1) view of system rack, turntable and right hand speaker
2) view of my living room in "listening" mode from near the
listening position, EQ near the listening seat on the couch
3) view of the Turntable, affectionately known as "The
4) External view of transformer passive linestage
5) Internal view of the transformer passive linestage
Turntable: Acoustic Solid "Solid One" on Acoustic Solid Stand
which stands on an home-build Symposium style isolation platform which
in turn is on home-build String Suspension Concept "SSC" isolators.
Three Arm/Pickup combos are mounted, right now they are:
1) For modern records, audiophile re-pressings ect.
Origin Live Silver 250 with Goldring Elite MC
2) For most older pressings down to around 1970 etc.
SME 3009 MKII with Denon DL-103
3) For very old pressings (pre 1970's) and most
older Decca/DGG and sublabel classical etc.
Ortofon RS-212 Special with Ortofon SPU-GTE
CD Player: Philips LHH-1000 DAC (nee Marantz CD/DA-12) restored
and upgraded (Op-Amp's, Capacitors etc.)with a Pioneer DV-505 DVD Player (modified) a
Transport, also Heart/Marantz CD-6000 as Transport
Preamplifier: Opera Audio Consonance Reference 1.2
(modified - especially the MC Step-up Transformer with two phono inputs fitted),
or DIY l'Pacific Solid State Phonostage (J-Fet,
Transformer Volume Control (TVC) based passive preamp.
A new LCR eqalised Phonostage (E810F, 600 Ohm passive LCR RIAA, EC8020) is being
built right now.
Equalizer: Behringer Ultracurve 8024 (modified Op-Amp's,
Capacitors, Output Transformers) on small
Hostess Trolley style "rack", to be placed at the
listening position for "critical"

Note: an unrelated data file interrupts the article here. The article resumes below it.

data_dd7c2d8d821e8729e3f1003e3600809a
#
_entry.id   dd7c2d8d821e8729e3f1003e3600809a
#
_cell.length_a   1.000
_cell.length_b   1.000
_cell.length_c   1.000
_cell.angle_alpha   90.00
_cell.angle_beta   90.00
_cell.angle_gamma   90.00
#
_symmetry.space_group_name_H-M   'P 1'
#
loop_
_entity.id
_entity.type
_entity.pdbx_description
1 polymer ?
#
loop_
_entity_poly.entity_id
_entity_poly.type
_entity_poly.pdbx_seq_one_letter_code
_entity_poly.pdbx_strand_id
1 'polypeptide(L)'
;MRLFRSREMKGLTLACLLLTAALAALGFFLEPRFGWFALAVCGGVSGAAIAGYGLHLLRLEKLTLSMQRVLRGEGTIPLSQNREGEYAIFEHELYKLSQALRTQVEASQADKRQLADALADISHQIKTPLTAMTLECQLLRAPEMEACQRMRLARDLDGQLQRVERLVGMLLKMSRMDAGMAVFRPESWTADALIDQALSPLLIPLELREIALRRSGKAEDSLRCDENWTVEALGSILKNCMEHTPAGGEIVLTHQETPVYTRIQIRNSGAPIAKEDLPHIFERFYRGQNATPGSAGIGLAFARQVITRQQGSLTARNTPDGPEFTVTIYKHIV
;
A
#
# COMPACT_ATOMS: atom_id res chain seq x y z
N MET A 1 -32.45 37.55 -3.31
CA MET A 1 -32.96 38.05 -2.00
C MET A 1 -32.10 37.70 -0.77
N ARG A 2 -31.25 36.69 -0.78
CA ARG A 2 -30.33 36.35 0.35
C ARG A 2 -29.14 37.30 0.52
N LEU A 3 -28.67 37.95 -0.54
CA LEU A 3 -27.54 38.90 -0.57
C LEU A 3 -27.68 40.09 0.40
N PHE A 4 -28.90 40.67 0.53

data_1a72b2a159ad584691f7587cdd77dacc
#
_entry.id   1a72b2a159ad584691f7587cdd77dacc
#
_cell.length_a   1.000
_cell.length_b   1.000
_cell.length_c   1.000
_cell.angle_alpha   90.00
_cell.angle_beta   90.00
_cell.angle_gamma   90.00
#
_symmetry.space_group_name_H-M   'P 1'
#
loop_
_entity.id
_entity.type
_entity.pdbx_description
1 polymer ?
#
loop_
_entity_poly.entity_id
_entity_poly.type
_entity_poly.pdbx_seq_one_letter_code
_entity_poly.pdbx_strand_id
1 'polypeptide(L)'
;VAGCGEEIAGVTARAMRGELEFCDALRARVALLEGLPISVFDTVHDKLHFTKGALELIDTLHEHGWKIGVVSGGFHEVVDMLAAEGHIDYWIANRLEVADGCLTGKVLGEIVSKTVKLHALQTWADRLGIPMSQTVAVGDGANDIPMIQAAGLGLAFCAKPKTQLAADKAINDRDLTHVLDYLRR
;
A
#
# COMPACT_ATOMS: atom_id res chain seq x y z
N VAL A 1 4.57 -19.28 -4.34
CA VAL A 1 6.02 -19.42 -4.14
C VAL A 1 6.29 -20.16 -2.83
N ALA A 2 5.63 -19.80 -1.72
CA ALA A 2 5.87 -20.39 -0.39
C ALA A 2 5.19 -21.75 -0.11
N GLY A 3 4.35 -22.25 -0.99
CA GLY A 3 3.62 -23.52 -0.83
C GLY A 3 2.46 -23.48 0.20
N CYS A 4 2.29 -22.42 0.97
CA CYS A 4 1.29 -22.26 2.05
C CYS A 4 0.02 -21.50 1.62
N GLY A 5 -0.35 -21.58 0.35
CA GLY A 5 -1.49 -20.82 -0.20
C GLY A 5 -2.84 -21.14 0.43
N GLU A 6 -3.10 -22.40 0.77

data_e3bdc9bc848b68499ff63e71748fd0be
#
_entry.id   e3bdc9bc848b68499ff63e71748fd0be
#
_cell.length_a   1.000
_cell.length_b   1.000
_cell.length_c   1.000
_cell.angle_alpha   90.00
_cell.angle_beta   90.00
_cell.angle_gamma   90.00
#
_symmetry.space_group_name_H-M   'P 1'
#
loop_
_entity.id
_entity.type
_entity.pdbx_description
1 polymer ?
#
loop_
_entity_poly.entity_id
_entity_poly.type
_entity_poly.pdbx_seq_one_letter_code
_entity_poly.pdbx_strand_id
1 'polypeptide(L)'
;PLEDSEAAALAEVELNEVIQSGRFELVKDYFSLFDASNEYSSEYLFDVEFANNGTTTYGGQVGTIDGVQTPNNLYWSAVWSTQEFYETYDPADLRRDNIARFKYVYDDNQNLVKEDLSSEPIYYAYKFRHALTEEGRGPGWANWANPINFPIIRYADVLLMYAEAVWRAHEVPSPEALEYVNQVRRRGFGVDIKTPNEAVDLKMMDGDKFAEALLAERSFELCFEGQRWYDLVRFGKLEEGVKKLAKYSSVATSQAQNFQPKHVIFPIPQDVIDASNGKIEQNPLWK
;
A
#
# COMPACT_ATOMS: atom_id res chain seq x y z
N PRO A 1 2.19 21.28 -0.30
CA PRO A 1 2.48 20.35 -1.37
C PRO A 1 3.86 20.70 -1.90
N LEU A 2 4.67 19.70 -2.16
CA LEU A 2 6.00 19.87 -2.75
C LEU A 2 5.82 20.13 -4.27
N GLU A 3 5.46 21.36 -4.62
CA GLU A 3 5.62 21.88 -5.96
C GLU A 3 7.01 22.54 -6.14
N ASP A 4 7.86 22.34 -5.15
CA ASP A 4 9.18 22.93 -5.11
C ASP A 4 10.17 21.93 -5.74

Amplifier: "The Hylo Idealistic Single Ended 300B Amplifier"
an ever evolving concept on the chassis of the
DIY-HiFisupply Billie Chassis
currently configured WE 437A Driver, TJ "Mesh" 300B
(or WE or Svetlana),
WE 274A Rectifier
A pair of Loftin White Monoblocks based on the
Original Design (UX-224, UX-245, RCA 5R4GY)
is being build slowly.
Speakers: Tannoy Monitor Red 15 Inch Dual Concentric Drivers
in Corner York enclosure build
by a friend from Tannoy Plans in 1" Solid Wood,
original crossovers, drivers C37
lacquered and dust-cap removed. Previously used
super-tweeters removed from system
Music: Much Jazz and Blues, a lot of music from the Age of
Enlightenment (Haendel, Vivaldi et al),
some modern US and Russian classical composers
(Copland and Shostakovitch especially),
Soul/Funk/Rap, Electronica, Easy Listening, lyrical
rock, hard rock, Metal, World Music
Photos taken by Adnan Arduman, slightly outdated. New ones soon.
My system is aimed primarily at allowing me to enjoy a huge range of music
from Vinyl Records of all sorts of ages and providence. It is not optimized
to excel in any specific area, but is weighted towards a natural, "live"
type of presentation, with an emphasis on realistic Sound Pressure Levels,
strong dynamic and pace and realistic tonality.
As over the years that are included in my collection many changes occurred,
from wide swings in style rake angle, groove wall angle, the use or absence
of tracing distortion compensators and so on, I have found that using
several cartridges with strongly varying characteristics seems best.
The records pressed from the late 1960's all the way through the 1970's tend
to have used a tracing simulator during cutting and thus require a pickup
with a conical stylus (I use a Denon DL-103) to work correctly, though